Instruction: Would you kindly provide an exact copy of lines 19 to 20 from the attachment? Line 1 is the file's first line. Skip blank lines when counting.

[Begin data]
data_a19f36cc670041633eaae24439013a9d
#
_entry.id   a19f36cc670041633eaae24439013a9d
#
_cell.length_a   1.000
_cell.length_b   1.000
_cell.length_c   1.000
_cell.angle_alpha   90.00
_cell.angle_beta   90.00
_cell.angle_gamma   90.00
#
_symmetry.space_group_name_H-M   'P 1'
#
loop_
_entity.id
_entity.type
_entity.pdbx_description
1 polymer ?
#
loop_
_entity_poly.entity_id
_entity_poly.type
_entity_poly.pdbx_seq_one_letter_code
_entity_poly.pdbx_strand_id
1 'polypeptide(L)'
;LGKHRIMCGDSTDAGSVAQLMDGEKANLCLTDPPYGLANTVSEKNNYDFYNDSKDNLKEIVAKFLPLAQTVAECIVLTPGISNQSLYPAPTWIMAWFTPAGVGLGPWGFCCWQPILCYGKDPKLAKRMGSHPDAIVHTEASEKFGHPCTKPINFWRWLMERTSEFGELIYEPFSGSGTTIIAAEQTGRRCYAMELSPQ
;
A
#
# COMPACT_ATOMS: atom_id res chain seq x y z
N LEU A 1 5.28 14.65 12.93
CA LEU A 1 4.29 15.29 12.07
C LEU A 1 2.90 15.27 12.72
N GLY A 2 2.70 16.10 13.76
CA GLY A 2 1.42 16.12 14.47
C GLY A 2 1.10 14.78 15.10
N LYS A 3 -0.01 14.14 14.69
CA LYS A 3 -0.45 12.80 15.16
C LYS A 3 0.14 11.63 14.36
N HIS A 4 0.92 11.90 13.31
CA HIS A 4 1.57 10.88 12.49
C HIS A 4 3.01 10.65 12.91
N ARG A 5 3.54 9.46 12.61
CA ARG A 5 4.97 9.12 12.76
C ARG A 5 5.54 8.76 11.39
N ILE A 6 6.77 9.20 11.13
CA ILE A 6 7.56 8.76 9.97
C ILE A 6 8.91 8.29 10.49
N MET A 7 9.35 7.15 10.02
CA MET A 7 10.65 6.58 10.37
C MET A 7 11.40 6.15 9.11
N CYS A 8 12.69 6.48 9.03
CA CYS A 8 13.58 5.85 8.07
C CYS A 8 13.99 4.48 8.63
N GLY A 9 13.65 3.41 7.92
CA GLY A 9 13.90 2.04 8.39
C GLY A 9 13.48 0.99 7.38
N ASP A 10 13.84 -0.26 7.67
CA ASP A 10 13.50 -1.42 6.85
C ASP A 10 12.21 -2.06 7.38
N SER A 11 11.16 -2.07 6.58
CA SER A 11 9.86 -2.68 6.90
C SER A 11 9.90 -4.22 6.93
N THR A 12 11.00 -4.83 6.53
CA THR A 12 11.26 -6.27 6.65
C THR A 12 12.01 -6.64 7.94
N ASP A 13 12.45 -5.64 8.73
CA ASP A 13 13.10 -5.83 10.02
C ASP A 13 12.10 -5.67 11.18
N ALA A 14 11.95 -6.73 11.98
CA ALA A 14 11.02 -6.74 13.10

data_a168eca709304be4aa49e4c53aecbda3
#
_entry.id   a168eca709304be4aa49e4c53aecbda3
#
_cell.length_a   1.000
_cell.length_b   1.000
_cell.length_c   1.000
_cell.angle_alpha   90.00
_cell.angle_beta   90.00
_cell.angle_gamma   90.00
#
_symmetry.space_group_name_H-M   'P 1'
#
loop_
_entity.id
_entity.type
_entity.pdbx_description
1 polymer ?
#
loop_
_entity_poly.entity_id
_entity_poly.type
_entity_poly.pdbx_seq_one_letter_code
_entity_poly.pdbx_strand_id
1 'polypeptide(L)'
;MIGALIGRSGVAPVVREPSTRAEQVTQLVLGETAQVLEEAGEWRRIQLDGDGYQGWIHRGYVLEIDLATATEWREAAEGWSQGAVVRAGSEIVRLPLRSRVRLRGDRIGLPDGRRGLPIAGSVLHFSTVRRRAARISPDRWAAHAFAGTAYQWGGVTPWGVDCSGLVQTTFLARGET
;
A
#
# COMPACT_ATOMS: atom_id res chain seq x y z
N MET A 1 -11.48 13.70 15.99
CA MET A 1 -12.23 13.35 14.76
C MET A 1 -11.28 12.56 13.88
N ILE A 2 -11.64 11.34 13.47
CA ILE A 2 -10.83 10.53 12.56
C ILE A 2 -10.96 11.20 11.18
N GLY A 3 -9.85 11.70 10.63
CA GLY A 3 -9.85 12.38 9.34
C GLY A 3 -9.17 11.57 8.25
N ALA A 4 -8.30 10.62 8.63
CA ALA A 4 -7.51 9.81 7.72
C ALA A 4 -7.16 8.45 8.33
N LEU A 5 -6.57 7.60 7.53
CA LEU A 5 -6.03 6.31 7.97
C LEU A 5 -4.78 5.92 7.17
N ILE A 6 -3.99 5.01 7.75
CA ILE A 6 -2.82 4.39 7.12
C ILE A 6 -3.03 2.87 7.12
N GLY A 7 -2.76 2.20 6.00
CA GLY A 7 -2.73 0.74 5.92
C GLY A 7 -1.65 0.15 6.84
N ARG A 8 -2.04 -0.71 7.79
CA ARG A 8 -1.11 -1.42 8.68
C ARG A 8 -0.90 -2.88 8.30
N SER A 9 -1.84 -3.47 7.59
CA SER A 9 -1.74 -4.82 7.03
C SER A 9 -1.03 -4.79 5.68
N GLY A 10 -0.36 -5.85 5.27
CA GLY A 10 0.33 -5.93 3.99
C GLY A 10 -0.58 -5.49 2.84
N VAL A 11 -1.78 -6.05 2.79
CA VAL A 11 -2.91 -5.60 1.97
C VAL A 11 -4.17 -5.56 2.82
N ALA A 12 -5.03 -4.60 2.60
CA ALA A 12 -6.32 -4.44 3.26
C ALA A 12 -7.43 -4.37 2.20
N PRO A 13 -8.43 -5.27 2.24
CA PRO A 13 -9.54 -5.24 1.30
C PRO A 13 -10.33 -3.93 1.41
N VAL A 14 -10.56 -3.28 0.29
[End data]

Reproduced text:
#
loop_